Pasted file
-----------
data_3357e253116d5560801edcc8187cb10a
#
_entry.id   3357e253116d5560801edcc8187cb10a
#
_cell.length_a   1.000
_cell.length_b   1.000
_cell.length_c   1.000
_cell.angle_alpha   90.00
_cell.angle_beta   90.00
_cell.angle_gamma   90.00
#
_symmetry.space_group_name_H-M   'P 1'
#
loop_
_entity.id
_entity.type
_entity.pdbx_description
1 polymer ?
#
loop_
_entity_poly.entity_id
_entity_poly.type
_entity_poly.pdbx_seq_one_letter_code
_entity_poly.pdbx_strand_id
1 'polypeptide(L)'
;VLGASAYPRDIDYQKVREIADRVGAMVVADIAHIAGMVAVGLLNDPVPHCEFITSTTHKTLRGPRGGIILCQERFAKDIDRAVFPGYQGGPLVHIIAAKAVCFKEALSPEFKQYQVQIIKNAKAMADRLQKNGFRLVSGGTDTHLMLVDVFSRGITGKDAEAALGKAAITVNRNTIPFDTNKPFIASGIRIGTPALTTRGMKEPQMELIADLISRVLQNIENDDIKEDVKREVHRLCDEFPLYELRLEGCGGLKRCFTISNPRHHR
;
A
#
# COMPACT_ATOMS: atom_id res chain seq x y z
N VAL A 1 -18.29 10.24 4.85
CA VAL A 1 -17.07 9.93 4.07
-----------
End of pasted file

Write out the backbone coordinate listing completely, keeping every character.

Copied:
data_3357e253116d5560801edcc8187cb10a
#
_entry.id   3357e253116d5560801edcc8187cb10a
#
_cell.length_a   1.000
_cell.length_b   1.000
_cell.length_c   1.000
_cell.angle_alpha   90.00
_cell.angle_beta   90.00
_cell.angle_gamma   90.00
#
_symmetry.space_group_name_H-M   'P 1'
#
loop_
_entity.id
_entity.type
_entity.pdbx_description
1 polymer ?
#
loop_
_entity_poly.entity_id
_entity_poly.type
_entity_poly.pdbx_seq_one_letter_code
_entity_poly.pdbx_strand_id
1 'polypeptide(L)'
;VLGASAYPRDIDYQKVREIADRVGAMVVADIAHIAGMVAVGLLNDPVPHCEFITSTTHKTLRGPRGGIILCQERFAKDIDRAVFPGYQGGPLVHIIAAKAVCFKEALSPEFKQYQVQIIKNAKAMADRLQKNGFRLVSGGTDTHLMLVDVFSRGITGKDAEAALGKAAITVNRNTIPFDTNKPFIASGIRIGTPALTTRGMKEPQMELIADLISRVLQNIENDDIKEDVKREVHRLCDEFPLYELRLEGCGGLKRCFTISNPRHHR
;
A
#
# COMPACT_ATOMS: atom_id res chain seq x y z
N VAL A 1 -18.29 10.24 4.85
CA VAL A 1 -17.07 9.93 4.07